One of the first phrases foreigners pick up when they live in Japan is "ganbatte kudasai," because it is so commonly used. Japanese say it in parting, at moments when Americans or Brits might say “take care” or “have a good one,” but the meaning is different.
Suddenly, watching Japan's desperate water-cannon attempts to stave off successive nuclear meltdowns at the Fukushima Daiichi nuclear-power plant, we are all supposed to be tech-savvy atomic engineers.
Journalists pause on a day of heavy aerial bombing by troops loyal to Muammar Gaddafi. Lynsey Addario, far left, went missing along with three other journalists (including Tyler Hicks, second from right). They were found soon after in the hands of the Libyan government. Addario, a fearless war photographer, described the conditions in Libya in an earlier interview with NEWSWEEK. “This is by far the most dangerous thing I’ve ever covered. There’s no place to hide. They’re really hitting you from all angles.” She added, “You’re really just sort of praying the whole time.”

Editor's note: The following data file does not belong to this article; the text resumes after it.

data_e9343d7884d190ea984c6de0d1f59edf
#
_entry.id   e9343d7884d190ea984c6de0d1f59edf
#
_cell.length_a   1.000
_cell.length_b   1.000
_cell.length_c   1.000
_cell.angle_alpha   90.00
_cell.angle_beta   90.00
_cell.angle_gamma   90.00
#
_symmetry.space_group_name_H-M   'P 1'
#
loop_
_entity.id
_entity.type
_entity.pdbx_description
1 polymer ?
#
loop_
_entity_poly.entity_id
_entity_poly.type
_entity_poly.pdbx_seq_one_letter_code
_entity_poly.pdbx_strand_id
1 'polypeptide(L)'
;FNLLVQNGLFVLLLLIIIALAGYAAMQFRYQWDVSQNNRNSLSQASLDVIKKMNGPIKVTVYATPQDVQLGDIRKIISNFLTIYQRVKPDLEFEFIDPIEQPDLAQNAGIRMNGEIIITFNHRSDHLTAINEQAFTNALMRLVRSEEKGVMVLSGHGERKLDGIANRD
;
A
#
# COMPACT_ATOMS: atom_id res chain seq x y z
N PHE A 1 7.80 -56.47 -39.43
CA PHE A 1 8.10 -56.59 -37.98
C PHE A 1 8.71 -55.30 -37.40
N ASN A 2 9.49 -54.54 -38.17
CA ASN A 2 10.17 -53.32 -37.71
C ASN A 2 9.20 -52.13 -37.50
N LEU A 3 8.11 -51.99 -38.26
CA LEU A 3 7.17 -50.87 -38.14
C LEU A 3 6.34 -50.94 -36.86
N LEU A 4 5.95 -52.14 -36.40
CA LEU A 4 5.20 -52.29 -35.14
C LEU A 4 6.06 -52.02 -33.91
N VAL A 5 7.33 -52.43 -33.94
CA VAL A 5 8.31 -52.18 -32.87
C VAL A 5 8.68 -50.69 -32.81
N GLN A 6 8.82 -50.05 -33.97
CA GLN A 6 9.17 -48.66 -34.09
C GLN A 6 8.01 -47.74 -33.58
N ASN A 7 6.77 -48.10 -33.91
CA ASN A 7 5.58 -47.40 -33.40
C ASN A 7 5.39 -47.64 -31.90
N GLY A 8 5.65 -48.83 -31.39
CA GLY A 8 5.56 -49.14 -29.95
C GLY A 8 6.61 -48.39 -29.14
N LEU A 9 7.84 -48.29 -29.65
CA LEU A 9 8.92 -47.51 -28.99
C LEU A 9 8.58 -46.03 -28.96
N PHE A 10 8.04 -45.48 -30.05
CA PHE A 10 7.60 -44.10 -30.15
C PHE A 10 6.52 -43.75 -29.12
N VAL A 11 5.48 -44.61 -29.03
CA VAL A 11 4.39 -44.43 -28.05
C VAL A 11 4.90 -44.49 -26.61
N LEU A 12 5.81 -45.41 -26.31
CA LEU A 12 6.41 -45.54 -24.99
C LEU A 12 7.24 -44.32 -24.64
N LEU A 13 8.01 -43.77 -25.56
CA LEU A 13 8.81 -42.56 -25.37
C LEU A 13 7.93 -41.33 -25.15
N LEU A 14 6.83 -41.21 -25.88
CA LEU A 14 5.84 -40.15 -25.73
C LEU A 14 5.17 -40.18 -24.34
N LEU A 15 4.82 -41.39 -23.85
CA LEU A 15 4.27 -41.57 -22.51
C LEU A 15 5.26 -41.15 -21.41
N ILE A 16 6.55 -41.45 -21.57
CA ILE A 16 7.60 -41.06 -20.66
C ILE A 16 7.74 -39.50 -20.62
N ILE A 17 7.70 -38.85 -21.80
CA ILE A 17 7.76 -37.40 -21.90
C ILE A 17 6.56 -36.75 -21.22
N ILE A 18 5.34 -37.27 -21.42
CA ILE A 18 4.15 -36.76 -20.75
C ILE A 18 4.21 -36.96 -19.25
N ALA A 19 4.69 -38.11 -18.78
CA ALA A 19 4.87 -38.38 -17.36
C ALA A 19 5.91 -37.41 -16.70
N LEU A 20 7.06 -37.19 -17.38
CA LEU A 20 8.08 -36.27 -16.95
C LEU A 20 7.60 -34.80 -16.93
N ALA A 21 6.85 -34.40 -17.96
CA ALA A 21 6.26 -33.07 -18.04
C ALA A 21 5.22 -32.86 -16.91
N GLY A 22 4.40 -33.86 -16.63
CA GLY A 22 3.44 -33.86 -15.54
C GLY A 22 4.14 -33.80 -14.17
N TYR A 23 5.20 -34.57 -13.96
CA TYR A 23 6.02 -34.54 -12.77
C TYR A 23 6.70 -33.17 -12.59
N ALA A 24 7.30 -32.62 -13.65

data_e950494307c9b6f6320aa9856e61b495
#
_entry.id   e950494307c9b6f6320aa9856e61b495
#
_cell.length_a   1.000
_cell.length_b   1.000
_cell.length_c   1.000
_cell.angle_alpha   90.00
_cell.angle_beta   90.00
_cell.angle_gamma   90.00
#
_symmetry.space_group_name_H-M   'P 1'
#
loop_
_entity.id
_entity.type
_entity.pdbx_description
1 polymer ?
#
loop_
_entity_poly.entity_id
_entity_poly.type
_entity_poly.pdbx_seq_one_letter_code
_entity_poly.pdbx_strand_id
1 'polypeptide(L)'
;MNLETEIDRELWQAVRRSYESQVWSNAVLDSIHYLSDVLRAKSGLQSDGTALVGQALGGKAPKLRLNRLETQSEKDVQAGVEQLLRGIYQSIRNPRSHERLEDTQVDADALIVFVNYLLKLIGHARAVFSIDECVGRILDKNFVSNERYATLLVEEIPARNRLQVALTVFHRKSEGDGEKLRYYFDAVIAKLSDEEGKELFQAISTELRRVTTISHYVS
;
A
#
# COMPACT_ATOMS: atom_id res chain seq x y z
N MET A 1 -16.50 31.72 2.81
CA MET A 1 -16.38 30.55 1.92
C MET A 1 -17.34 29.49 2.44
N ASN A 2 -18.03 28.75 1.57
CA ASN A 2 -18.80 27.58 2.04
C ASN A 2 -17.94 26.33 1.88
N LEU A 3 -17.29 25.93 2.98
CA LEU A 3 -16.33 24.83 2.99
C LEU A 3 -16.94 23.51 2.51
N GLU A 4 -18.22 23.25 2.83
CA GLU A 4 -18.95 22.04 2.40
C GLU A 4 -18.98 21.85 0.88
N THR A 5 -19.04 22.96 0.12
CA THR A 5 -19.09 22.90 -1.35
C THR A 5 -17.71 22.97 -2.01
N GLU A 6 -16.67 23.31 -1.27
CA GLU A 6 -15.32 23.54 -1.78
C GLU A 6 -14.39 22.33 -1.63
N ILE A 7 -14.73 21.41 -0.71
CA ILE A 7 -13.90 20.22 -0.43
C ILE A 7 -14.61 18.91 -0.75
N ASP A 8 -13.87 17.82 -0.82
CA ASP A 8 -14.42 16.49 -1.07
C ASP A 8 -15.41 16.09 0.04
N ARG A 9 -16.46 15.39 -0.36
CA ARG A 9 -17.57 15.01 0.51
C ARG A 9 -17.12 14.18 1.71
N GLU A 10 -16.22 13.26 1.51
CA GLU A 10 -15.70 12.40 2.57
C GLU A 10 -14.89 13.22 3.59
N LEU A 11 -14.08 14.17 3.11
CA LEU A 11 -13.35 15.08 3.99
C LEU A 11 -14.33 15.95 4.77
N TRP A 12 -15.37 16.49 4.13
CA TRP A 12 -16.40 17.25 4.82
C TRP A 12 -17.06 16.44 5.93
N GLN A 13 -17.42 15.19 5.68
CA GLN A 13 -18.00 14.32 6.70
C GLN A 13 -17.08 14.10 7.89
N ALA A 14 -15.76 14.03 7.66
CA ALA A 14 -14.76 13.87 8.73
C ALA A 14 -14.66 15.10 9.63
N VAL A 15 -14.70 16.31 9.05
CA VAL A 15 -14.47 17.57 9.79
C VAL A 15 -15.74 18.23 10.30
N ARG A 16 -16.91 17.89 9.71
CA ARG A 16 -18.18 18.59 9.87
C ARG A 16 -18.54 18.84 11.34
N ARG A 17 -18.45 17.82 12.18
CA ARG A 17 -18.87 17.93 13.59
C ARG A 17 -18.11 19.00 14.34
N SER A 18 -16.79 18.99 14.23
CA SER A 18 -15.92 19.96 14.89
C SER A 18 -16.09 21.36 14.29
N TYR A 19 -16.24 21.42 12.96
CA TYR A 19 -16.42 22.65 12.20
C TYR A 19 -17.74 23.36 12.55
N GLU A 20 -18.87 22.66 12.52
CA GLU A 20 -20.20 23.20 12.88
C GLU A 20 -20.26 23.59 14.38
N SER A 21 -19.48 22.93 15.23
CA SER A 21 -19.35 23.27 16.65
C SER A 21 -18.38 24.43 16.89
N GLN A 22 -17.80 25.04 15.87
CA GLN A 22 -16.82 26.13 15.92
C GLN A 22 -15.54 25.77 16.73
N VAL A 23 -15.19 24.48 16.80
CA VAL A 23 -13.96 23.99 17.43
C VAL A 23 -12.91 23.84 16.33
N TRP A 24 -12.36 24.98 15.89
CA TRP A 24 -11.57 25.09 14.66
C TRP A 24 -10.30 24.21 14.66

He is the West African equivalent of one of Muammar Gaddafi’s wayward, Lamborghini-loving sons. Teodoro Obiang is a government minister in the tiny oil-rich African nation of Equatorial Guinea and son of the country’s brutal dictator.
The biggest potential losers in the still-roiling revolutions of the Middle East and North Africa are the people themselves. Many are democrats at high risk of being overwhelmed over time by new dictators and organized religious extremists. But the uncontested winners are already quite clear: those who own, sell, and bet on oil.